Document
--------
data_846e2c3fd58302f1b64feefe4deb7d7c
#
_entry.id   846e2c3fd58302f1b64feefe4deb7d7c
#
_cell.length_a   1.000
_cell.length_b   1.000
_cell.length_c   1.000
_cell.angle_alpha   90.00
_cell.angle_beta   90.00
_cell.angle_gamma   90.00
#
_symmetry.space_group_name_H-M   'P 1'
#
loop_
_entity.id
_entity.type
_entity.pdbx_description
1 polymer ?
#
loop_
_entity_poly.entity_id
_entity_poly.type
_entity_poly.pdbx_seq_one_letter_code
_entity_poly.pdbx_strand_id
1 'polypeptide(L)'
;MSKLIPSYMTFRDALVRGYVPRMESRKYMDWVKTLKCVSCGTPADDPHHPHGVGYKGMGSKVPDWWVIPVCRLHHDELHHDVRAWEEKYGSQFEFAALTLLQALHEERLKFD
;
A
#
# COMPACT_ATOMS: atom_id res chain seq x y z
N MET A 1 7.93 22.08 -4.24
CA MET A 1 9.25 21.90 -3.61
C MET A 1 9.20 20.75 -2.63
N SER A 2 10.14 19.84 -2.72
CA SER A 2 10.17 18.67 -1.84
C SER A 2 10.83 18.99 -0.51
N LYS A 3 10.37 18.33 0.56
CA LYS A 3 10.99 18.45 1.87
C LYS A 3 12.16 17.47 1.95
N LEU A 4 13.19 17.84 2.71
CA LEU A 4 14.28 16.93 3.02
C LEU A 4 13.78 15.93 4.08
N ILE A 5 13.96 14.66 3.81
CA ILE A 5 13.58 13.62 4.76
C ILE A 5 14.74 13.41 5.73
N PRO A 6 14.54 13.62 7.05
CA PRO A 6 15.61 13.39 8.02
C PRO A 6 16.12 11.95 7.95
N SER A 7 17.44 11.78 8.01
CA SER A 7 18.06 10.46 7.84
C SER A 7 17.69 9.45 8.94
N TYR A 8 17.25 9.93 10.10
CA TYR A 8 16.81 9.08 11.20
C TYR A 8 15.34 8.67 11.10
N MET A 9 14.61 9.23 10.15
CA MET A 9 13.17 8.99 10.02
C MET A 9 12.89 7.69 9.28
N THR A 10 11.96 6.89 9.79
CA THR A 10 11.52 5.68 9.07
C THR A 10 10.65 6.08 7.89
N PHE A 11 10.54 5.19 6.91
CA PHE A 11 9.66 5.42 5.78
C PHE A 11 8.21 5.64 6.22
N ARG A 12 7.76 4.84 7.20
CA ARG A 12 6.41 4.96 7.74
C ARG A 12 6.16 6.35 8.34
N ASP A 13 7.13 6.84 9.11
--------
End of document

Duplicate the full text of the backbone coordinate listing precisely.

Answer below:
data_846e2c3fd58302f1b64feefe4deb7d7c
#
_entry.id   846e2c3fd58302f1b64feefe4deb7d7c
#
_cell.length_a   1.000
_cell.length_b   1.000
_cell.length_c   1.000
_cell.angle_alpha   90.00
_cell.angle_beta   90.00
_cell.angle_gamma   90.00
#
_symmetry.space_group_name_H-M   'P 1'
#
loop_
_entity.id
_entity.type
_entity.pdbx_description
1 polymer ?
#
loop_
_entity_poly.entity_id
_entity_poly.type
_entity_poly.pdbx_seq_one_letter_code
_entity_poly.pdbx_strand_id
1 'polypeptide(L)'
;MSKLIPSYMTFRDALVRGYVPRMESRKYMDWVKTLKCVSCGTPADDPHHPHGVGYKGMGSKVPDWWVIPVCRLHHDELHHDVRAWEEKYGSQFEFAALTLLQALHEERLKFD
;
A
#
# COMPACT_ATOMS: atom_id res chain seq x y z
N MET A 1 7.93 22.08 -4.24
CA MET A 1 9.25 21.90 -3.61
C MET A 1 9.20 20.75 -2.63
N SER A 2 10.14 19.84 -2.72
CA SER A 2 10.17 18.67 -1.84
C SER A 2 10.83 18.99 -0.51
N LYS A 3 10.37 18.33 0.56
CA LYS A 3 10.99 18.45 1.87
C LYS A 3 12.16 17.47 1.95
N LEU A 4 13.19 17.84 2.71
CA LEU A 4 14.28 16.93 3.02
C LEU A 4 13.78 15.93 4.08
N ILE A 5 13.96 14.66 3.81
CA ILE A 5 13.58 13.62 4.76
C ILE A 5 14.74 13.41 5.73
N PRO A 6 14.54 13.62 7.05
CA PRO A 6 15.61 13.39 8.02
C PRO A 6 16.12 11.95 7.95
N SER A 7 17.44 11.78 8.01
CA SER A 7 18.06 10.46 7.84
C SER A 7 17.69 9.45 8.94
N TYR A 8 17.25 9.93 10.10
CA TYR A 8 16.81 9.08 11.20
C TYR A 8 15.34 8.67 11.10
N MET A 9 14.61 9.23 10.15
CA MET A 9 13.17 8.99 10.02
C MET A 9 12.89 7.69 9.28
N THR A 10 11.96 6.89 9.79
CA THR A 10 11.52 5.68 9.07
C THR A 10 10.65 6.08 7.89
N PHE A 11 10.54 5.19 6.91
CA PHE A 11 9.66 5.42 5.78
C PHE A 11 8.21 5.64 6.22
N ARG A 12 7.76 4.84 7.20
CA ARG A 12 6.41 4.96 7.74
C ARG A 12 6.16 6.35 8.34
N ASP A 13 7.13 6.84 9.11